Actually, programming tools is the reason I’ve decided to skip other architectures. PIC processors seem intriguing, but I don’t want to have to install somebody’s bloated proprietary IDE just to compile a file.
My idea of a programming environment is a Makefile, vim, and a compiler that I can install from Debian. That’s the great thing about ARM. I can be sure I can get a well-supported compiler from my distro. I can use the AVR compiler and library for my Atmel chips if I have to. I liked the stm8 as a chip, but the free compiler – sdcc – has some of it’s own ideas about how things should be done. I’d rather it do standard things in standard ways.
Libopencm3 looks good. So, having decided that stm32’s look a good bet, we now move onto the question of what library – if any – we should use. There’s a bewildering array of choices: CMSIS, SPL, HAL, mbed, and a variety of real-time operating systems to choose from.
SPL seems deprecated. HAL just seems too difficult, too bloated, and a cure that’s worse than the disease. mbed seems a bit of a mish-mash, a skyscraper with foundations of shifting sand. Why does it keep saying that features are deprecated?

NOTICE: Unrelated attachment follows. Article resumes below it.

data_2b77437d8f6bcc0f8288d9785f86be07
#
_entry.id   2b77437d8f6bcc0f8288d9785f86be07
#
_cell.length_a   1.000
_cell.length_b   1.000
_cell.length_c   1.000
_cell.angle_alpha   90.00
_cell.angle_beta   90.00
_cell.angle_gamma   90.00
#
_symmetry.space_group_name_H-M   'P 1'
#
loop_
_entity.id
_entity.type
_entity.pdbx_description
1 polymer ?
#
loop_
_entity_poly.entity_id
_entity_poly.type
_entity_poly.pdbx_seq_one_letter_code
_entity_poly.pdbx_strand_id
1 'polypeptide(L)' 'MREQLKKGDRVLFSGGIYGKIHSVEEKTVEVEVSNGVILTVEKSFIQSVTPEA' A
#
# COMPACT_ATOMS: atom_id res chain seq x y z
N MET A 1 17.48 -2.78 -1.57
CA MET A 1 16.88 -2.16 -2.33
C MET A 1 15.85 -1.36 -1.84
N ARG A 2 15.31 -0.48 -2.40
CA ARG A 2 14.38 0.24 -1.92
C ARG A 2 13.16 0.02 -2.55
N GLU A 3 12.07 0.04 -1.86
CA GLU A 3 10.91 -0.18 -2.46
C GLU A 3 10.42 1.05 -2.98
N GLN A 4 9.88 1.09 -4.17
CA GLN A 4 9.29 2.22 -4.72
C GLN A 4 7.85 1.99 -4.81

Having become disillusioned with these tools, I decided to write some code using bare registers and a datasheet. Writing out the data registers manually was perhaps not the greatest idea ever, although it did teach me a lot. A better way would have been to try to figure out how to integrate CMSIS, as it is basically a big library of register definitions.
So I think that if you really want to learn about a (ARM) microcontroller, then your best approach might be to create a blinky light program using no external libraries, and just register definitions. Once you’ve done that, then you can say “hey, I know how basic low-level register manipulation works”, and then try the same exercise again, this time integrating and using CMSIS.
You might like to try creating some SPI libraries. Have a go – it’s perhaps a little more difficult than it looks. It’s tricky to get going from the datasheets, although I did manage with a lot of help from Google.